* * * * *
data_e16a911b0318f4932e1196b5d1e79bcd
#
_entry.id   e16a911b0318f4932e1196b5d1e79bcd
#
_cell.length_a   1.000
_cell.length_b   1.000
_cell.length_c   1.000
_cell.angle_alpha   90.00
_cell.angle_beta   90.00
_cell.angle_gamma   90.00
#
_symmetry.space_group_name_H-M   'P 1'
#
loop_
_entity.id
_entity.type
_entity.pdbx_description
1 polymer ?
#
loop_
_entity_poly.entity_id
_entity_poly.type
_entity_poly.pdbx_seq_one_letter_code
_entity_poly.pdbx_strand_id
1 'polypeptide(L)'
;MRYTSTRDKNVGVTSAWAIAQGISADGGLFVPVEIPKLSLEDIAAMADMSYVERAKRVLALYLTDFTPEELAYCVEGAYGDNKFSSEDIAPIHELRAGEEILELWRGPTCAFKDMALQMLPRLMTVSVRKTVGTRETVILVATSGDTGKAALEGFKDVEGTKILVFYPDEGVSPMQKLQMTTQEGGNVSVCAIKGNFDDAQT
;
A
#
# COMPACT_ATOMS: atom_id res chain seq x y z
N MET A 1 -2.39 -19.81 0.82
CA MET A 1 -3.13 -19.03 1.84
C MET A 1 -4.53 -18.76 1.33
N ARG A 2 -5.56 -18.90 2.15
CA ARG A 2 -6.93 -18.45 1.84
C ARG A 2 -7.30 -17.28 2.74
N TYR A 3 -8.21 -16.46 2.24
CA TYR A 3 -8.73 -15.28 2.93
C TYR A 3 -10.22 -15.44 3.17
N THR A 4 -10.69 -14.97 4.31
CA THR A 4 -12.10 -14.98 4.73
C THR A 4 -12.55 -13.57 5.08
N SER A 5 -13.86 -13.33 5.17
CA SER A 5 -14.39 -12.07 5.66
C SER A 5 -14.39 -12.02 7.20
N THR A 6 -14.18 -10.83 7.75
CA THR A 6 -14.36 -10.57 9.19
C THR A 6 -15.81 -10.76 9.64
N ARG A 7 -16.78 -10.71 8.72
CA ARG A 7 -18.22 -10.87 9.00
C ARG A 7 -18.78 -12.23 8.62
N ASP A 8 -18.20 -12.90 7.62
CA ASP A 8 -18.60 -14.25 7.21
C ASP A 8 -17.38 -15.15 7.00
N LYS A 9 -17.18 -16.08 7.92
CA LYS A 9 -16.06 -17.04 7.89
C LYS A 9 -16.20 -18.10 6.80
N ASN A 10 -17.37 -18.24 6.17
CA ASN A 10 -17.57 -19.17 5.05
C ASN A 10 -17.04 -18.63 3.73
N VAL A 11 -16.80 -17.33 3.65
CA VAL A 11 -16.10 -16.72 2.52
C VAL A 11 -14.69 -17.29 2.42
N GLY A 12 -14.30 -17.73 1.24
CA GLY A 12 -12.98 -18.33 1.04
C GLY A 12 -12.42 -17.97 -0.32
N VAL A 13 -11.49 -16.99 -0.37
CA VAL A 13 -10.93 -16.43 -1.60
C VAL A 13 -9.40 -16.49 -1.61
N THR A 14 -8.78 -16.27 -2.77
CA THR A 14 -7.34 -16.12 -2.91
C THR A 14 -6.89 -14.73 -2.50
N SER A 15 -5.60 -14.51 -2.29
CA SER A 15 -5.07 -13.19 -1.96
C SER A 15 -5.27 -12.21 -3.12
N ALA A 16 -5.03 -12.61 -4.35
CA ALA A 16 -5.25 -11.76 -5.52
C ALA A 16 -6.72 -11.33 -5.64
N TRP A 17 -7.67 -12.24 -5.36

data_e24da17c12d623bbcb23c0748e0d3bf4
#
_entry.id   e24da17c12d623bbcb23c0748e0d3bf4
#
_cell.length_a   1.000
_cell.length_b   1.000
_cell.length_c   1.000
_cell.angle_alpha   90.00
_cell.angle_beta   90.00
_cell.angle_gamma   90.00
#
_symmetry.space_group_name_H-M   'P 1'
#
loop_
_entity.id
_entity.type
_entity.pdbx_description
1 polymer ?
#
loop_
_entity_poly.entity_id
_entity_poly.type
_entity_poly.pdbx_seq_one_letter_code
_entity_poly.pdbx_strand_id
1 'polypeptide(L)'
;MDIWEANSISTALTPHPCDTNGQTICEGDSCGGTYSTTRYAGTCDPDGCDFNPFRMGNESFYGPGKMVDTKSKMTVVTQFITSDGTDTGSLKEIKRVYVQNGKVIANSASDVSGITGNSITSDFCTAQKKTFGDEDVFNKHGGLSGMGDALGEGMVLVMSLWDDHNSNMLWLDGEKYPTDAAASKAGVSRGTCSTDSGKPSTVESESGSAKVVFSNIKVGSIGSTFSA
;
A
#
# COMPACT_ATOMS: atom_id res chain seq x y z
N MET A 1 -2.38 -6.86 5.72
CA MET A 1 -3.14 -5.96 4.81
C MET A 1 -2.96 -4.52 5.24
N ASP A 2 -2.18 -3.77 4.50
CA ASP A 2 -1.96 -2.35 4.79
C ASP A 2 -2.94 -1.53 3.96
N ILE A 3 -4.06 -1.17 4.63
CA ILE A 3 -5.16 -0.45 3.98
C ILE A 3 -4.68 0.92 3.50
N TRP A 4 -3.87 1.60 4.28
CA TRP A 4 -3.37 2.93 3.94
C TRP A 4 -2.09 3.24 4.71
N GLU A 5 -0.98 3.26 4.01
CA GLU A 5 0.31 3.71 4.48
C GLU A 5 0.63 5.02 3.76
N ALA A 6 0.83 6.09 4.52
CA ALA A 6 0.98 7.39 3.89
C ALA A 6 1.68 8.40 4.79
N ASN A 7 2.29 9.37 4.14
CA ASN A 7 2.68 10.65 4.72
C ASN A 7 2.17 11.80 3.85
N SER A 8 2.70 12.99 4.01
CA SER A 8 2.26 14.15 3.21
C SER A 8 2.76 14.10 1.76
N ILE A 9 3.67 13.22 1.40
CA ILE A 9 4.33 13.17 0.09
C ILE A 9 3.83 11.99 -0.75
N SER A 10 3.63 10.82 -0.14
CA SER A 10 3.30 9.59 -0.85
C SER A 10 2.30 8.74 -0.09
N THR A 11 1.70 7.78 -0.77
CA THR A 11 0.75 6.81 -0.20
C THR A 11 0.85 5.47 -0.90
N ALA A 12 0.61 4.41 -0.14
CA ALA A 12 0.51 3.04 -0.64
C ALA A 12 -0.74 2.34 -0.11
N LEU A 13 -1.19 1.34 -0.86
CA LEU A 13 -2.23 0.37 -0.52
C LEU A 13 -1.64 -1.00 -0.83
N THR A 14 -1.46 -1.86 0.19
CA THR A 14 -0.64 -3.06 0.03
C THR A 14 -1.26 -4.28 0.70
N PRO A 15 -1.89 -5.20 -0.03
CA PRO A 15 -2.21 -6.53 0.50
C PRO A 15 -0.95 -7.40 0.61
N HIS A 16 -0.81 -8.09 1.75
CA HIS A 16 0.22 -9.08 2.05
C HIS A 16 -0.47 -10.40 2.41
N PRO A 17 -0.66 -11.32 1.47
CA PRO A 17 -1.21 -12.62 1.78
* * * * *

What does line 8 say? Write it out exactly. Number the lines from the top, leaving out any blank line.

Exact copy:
_cell.angle_alpha   90.00